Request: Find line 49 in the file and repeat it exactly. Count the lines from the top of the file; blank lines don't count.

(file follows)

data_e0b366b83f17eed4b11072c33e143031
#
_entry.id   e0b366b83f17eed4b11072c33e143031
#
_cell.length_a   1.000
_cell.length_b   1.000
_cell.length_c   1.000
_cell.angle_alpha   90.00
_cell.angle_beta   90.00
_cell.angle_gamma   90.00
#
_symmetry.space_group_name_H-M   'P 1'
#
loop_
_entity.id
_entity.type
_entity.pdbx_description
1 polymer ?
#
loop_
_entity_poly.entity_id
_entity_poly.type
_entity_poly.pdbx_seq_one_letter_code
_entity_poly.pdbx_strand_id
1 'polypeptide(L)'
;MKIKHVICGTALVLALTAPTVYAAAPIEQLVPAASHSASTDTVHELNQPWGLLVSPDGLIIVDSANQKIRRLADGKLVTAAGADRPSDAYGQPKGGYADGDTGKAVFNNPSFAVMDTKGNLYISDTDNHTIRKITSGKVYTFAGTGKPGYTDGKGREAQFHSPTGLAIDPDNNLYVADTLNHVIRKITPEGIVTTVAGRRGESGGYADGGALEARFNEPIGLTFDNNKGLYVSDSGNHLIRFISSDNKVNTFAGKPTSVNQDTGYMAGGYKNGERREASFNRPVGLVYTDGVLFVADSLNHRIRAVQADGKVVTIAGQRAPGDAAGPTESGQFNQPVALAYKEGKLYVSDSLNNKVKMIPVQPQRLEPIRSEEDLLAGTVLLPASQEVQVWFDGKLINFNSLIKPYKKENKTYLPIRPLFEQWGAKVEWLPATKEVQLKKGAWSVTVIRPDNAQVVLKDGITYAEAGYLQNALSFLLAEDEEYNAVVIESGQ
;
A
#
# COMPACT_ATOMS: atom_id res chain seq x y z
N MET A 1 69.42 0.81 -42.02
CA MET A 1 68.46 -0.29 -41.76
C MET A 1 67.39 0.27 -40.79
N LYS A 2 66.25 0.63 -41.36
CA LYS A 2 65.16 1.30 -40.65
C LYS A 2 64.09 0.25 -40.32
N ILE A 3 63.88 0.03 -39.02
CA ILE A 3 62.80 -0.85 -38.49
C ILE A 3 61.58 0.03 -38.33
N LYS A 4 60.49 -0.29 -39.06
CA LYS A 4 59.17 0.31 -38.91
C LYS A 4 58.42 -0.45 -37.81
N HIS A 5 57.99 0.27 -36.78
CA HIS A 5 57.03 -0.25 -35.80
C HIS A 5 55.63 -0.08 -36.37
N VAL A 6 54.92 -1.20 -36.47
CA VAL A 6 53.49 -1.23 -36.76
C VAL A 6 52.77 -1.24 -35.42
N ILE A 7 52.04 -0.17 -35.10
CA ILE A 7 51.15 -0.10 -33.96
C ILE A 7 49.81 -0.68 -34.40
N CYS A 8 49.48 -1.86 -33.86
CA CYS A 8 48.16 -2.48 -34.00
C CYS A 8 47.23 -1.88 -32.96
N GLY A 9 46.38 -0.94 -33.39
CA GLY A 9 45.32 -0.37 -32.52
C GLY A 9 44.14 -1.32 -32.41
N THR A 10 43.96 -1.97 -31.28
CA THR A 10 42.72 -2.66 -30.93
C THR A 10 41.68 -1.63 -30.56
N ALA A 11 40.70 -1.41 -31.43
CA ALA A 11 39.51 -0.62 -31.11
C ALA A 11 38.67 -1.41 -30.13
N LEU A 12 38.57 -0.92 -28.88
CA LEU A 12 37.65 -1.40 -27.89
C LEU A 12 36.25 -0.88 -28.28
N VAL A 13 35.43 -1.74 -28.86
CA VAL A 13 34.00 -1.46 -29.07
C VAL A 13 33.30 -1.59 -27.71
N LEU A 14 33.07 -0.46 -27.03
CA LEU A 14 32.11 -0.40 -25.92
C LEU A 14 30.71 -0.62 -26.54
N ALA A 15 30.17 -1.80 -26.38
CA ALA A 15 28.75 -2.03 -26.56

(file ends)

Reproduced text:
N ILE A 7 52.04 -0.17 -35.10